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Richman, Poor Man

I worry about Jonathan Richman. I know we all like to think of him as Happy Happy Fun Man, singing songs about Little Dinosaurs and Leprechauns and parties in the USA, but there's that other side of him, too--the forlorn, brooding Jonathan Dark Half that reaches all the way back to songs like "Hospital" and "Don't Let Our Youth Go to Waste" from his Modern Lovers years.

You can usually see a little bit of this in concert, when Jonathan stares out with a hangdog expression that says, perhaps, "Man, it really was great dancing at the lesbian bar. I sure miss it. A lot." It's just that you're having such a great time at his show that you assume this apparent pathos is really only meant to be entertaining and cute. But let me tell you, standing just three or four feet away from him at Henfling's last Wednesday, I got a big ol' heaping helping of JDF from looking into those big pioneering-indie-rocker eyes for the whole show. (OK, I realize everyone around me probably thought he was staring at them, too, but damn it, they can tell their own story about it.)

Is Jonathan in a funk? It's hard to tell when the show itself is still so relentlessly fun. The guy is always unpredictable live, and this time he produced a laid-back, ramblin' version of "Rooming House on Venice Beach" and turned "Vampire Girl" into a particularly anthemic sing-along. His relatively recent fixation on flamenco and Mexican folk guitar styles continues to deepen, to the point where the openings of several old songs kind of sound like "Yo Tengo Una Novia"--which, ironically, he didn't play. But I've always held that you gotta love Jonathan Richman in Spanish.

I guess mostly what had me worried about the guy was when he did "Vincent Van Gogh"--which I have always considered the happiest song you could possibly sing about A Guy Who Cut Off His Own Ear--and added an alternate verse about how you can see the sadness dripping off Van Gogh's last paintings. Probably this concerns me so much because I have this theory that the song is really about Richman himself: "He loved life so bad that the world had to know ... So bad, so bad that the world had to know/The man loved life, folks, and he let it show." Only safety scissors for our pal Jonathan until further notice.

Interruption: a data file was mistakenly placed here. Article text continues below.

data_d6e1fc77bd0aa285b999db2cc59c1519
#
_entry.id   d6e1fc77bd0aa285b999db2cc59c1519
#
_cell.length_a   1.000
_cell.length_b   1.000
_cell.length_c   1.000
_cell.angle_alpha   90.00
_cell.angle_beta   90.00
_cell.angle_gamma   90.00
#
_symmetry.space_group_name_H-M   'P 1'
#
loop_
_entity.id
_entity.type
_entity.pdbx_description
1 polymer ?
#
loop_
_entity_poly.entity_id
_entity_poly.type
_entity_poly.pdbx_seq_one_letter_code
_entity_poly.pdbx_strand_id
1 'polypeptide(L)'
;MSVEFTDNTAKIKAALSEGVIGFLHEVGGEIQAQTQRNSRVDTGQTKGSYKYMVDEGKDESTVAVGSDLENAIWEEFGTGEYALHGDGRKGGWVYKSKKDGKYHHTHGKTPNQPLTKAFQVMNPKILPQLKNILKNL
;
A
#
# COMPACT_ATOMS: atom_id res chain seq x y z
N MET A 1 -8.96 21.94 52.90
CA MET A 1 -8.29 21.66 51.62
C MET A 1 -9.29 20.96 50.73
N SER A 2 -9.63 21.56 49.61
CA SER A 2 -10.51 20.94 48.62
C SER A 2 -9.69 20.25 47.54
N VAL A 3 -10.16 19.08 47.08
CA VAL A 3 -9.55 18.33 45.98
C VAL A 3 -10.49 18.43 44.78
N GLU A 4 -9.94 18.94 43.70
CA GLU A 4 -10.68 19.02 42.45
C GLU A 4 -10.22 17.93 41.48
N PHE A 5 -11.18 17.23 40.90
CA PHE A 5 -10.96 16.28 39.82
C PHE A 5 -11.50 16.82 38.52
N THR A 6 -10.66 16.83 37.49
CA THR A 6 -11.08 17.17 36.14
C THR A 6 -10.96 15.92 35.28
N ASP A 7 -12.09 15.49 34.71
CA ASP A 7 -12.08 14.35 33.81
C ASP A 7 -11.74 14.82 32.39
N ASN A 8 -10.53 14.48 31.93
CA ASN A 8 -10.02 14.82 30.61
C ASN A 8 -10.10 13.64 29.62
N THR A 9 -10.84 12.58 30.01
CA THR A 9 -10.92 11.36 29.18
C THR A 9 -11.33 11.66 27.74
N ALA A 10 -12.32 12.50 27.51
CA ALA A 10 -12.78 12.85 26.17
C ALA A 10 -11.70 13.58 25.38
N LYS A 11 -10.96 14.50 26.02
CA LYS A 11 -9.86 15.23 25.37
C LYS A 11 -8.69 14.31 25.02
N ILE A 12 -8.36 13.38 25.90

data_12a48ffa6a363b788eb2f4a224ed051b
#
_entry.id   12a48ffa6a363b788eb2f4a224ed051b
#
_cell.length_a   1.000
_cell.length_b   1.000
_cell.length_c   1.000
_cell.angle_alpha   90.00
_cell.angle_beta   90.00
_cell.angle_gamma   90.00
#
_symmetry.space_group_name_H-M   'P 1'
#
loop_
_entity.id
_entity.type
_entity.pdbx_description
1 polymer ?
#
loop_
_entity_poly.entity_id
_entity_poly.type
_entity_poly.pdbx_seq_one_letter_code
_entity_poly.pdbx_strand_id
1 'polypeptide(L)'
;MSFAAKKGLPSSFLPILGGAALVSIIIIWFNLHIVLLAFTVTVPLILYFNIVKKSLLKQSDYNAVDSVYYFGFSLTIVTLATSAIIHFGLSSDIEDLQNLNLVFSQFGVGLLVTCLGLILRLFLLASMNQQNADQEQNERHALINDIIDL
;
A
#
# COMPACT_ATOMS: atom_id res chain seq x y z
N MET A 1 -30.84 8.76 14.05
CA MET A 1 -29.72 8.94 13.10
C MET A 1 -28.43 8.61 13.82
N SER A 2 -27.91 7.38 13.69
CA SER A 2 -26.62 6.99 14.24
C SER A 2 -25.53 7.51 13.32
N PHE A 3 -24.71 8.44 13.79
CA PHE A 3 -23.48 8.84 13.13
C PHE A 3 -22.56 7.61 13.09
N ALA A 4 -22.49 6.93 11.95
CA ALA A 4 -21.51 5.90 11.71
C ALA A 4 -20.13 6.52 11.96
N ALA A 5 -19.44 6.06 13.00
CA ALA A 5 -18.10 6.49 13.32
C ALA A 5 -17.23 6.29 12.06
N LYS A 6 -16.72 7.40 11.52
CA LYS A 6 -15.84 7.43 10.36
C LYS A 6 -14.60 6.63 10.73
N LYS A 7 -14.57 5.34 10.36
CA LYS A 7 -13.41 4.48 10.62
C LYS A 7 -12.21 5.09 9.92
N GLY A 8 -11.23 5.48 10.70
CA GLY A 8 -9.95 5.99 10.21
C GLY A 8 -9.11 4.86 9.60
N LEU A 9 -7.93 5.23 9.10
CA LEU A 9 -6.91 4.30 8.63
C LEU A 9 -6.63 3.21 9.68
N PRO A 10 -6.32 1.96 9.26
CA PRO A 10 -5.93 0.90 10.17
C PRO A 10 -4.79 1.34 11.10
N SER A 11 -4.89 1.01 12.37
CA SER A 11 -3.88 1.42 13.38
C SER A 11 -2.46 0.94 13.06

Steve Palopoli

Three for Three

I showed up early to the West Memphis 3 benefit at Moe's on Sunday to catch the Lonely Kings rocking out country-style as Gold, Guns and Guitars. Unfortunately, they didn't. Show up, that is. But Steve Griswold (a.k.a. the Griswold Trucking Project) gave us all ample reason for some whiskey drinkin' when he sang an upbeat song about a girl who gets kicked out of her home for smoking a joint and decides to move in with her grandma down South, who, it turns out, doesn't remember her because she's got Alzheimer's. Then she manages to meet her father, who, funnily enough, has brain cancer and dies a long, slow death! Man, I haven't laughed so hard since a pack of coyotes tore my entire family to shreds right before my 6-year-old eyes, it was that funny! Lightening things up a bit, The Devil Makes Three got things rollicking on the dance floor with an absolutely phenomenal and energetic set full of sweet three-part harmonies and fingerpickin' good times, ensuring their future as the band that one day everyone will love, or be promptly executed. By the time the Chop Tops hit the stage, everything was swimming in whiskey, and pretty much everyone had left--one of the perils of a Sunday night show. But they gave it their all regardless, burning through a bunch of songs from their new album Evil Six with raucous abandon. Rody Larsen and Shelby Legnon tore it up on the upright bass and guitar, but when Gary Marsh gets fired up on the vocals and stand-up drums, he is rockabilly--sort of in the same way that, say, Michael Jackson is fucked up.

Upcoming

MC Sayre of the Lost and Found Generation is celebrating his 22nd birthday with a party at the 418 Project on Feb. 18. Tickets are $6. The show will feature a slew of huge local talent, including live performances by Sayre and Coley Cole, Ashkeyz, Avie and Concept, The Moonies, Thunderhut and Genelec and Memphis Reigns. Urbanites stranded in Santa Cruz should also not be afraid to check out the organic live hip-hop of the Granola Funk Express at Moe's Alley Feb. 13 ($8-$10; 9pm).

Mike Connor

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From the February 12-19, 2003 issue of Metro Santa Cruz.

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